Few issues get as much press as wealth inequality. Since the dawn of civilization and days of the monarchies, this has been a hot-button issue. As we’re seeing lately, with wealth inequality increasing in America, this issue won’t go away.
Although it’s tempting to advocate decreasing wealth inequality by just raising taxes, it’s well known that successfully raising taxes free of loopholes is very difficult to do. In addition, there are other surprising variables involved with this issue.
As noted by many, the economic strength and stability of America’s middle class, has declined the past twenty years. Obviously, factors such as globalism have played a role in this. In addition, the middle class has been strongly hampered by the Great Recession of 2008.
Our tentative recovery from the Great Recession of 2008 is shown by the fact that America’s unemployment rate is high, with many skilled workers unable to get work in their fields. Although our employment situation has definitely improved, there’s still caution about it due to the fact there now appears to be an under-reporting of unemployment. Under-reporting can arise when people give up on finding work and are no longer claimed as unemployed. When these factors combine with how record low interest rates have reduced the middle class’s ability to earn interest at banks, we see frustration.
The fact that interest accrued at banks is now so low is one reason polls have shown many Americans are thinking of putting off retirement. This is because many senior citizens are known to augment their fixed income Social Security with money earned off bank CDs. For example, if a retired couple now has a $100,000 bank CD, they’re faced with making only around $1,000 interest per year. In the past, a $100,000 CD often could generate $5,000 per year or more in interest. To senior citizens living on a fixed income, America’s record low interest rates have hampered their ability to support themselves.
Another way record-low interest rates hurt senior citizens is the fact that a primary source of revenue for pension plans has been various types of bonds. America’s current public employee pension crisis has been worsened by how low interest rates weaken bond yields. A weakened bond market adds to pension funds being depleted quicker.
In terms of economic success, the main area our economic recovery from the Great Recession of 2008 has worked is with the stock market and corporate earnings. And yes…this is good news. The reason it’s good is since many Americans work for corporations, and because much retirement wealth is in 401K-type accounts, many hope their job is secure, and another downturn doesn’t occur before they cash in their retirement.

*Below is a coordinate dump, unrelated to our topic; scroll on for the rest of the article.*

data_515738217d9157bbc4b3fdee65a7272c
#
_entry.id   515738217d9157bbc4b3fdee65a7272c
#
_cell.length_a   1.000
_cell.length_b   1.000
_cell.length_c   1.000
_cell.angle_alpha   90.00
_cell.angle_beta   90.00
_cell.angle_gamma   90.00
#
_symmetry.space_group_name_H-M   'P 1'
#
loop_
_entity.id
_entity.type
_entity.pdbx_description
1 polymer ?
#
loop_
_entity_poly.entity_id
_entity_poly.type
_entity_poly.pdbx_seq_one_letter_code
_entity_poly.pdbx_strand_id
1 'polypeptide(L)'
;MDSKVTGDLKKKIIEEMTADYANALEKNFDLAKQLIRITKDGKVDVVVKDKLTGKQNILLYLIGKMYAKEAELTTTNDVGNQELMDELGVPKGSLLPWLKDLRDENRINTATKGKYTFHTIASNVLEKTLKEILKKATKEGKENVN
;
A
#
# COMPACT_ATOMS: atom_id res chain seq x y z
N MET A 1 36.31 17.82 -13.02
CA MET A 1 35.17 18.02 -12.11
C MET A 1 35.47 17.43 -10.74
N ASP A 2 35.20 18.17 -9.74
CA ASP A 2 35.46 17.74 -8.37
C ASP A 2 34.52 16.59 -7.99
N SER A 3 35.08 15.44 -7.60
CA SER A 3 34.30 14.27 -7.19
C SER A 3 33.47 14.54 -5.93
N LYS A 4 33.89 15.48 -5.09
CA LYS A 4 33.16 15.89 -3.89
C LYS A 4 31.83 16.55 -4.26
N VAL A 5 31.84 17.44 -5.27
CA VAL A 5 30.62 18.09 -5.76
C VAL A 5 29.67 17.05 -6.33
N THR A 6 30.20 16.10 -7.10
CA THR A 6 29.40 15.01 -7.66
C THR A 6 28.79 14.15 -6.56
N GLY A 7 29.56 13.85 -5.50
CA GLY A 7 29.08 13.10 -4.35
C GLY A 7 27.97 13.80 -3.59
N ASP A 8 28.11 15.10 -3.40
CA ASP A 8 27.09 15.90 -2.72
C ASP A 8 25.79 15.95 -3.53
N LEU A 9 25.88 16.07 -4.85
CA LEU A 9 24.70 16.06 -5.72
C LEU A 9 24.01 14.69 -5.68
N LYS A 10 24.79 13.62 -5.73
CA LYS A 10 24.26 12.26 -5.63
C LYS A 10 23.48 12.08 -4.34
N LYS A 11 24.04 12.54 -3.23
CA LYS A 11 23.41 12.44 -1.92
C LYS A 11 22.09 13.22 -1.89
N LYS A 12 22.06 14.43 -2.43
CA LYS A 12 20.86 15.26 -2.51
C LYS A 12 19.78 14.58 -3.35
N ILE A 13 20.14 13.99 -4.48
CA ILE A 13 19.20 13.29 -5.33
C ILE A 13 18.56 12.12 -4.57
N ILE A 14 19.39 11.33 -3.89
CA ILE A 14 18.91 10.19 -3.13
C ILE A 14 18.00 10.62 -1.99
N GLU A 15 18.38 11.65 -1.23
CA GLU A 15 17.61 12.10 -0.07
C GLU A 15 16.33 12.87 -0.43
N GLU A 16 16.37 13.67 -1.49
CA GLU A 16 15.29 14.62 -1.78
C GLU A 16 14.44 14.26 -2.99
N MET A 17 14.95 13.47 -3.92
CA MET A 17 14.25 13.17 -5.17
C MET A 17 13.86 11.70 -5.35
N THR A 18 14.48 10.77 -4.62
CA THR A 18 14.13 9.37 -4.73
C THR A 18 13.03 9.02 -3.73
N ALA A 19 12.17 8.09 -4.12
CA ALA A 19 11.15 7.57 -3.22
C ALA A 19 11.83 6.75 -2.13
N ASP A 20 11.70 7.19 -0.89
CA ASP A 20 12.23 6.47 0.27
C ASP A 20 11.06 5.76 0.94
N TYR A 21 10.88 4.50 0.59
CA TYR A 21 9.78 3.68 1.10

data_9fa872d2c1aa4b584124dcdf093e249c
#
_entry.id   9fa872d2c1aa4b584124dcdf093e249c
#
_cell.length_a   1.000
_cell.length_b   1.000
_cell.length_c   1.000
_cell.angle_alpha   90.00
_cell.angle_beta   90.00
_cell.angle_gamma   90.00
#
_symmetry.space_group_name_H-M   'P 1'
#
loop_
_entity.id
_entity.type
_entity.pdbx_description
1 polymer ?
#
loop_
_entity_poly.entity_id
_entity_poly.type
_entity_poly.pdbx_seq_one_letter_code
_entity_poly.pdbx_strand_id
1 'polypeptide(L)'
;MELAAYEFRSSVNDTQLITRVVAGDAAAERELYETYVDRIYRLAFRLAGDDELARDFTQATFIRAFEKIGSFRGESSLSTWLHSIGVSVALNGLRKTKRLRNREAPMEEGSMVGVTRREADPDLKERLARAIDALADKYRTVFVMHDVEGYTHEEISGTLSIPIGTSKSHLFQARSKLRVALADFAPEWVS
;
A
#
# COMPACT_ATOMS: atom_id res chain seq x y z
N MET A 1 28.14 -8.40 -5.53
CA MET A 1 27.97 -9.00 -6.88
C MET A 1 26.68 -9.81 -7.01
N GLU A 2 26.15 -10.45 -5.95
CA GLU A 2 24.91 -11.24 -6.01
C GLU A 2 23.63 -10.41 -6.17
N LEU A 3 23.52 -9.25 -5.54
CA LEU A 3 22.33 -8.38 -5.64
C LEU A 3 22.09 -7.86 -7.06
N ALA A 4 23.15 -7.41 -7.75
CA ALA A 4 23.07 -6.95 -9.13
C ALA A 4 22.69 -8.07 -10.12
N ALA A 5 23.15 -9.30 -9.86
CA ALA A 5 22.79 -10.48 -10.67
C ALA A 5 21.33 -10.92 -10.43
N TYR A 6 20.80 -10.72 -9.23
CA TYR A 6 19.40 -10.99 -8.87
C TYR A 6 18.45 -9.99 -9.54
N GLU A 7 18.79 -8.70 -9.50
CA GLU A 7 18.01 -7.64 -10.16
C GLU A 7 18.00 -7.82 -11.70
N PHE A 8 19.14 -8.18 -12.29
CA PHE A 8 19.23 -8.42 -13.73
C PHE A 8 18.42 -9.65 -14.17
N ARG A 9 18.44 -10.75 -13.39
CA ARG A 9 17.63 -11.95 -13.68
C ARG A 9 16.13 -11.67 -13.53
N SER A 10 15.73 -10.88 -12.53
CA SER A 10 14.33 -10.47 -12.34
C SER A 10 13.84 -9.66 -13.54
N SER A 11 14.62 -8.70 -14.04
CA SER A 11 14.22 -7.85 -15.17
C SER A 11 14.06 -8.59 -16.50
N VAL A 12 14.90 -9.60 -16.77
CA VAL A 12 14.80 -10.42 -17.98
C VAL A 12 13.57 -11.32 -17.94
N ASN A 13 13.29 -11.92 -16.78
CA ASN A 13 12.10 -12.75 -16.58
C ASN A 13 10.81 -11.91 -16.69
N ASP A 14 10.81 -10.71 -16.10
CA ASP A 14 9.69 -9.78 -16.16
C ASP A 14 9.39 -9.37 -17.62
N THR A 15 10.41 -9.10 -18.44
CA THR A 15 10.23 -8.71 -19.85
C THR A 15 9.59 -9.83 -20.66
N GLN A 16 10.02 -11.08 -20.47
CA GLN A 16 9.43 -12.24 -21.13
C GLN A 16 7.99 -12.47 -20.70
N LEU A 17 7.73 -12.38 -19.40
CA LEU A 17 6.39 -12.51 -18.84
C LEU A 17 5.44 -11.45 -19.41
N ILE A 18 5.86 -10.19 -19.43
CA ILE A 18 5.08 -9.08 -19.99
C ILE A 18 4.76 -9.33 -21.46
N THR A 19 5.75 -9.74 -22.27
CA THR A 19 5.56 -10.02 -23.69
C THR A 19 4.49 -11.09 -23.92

Although average Americans are grateful the economic recovery in corporate America has helped them, there’s still controversy. Why, they ask, has middle class stability stagnated while the power of the elite has grown?
Ironically, many claim the very same policies that sparked an economic revival for the stock market have resulted in a rise of inequality. Since 2009, America’s Federal Reserve Bank, with the tacit approval of most politicians, has embarked on an unprecedented run of record-low interest rates while pursuing the debt buy-back process-QE. QE, otherwise known as Quantitative easing, is accomplished best with low interest rates. Basically, since America’s buying back it’s own debt with QE, the debt we purchase from ourselves is cheaper when interest rates are low.
QE is controversial since it can be a last ditch resort used by governments to stimulate a slumping economy. Ironically, low interest rates and QE, while effective at jump-starting the stock market, can also make the elite wealthier. Therefore, while many see rising wealth inequality as just a result of the Free Market, there’s evidence that some rise in wealth inequality is actually due to government-set economic policies that run counter to Free Market theory.
The wealthy can benefit from QE and low interest rates because they own a large portion of stocks, stimulated by these policies. In addition, low interest rates make it easier for the wealthy to borrow and profit from large sums of capital now. Although middle class house, auto, and student loans are more affordable with low interest rates, the middle class often can’t embark on the lucrative capital-growing process that low interest rates offer the wealthy.
As a result of these recent economic trends, there’s now an understandable push to raise the minimum wage. In addition, there’s rebirth of the idea that government should enforce a maximum wage. Although a maximum wage is a stretch for attainability, it goes without saying a minimum wage raise may occur soon.
In light of all this, it’s now obvious that a stable and large middle class is sustained when there’s a balance, as well as a separation, of market and government interests. Although political dogma creates an either/or mindset on economics, the reality seems more complex. Just as there’s proof that some government involvement in the economy has helped the middle class, there are also recent indicators that government-mandated economic policy can hamper average Americans. To restore America’s middle class, the elusive balance of power that used to exist between the marketplace and government needs to be considered again.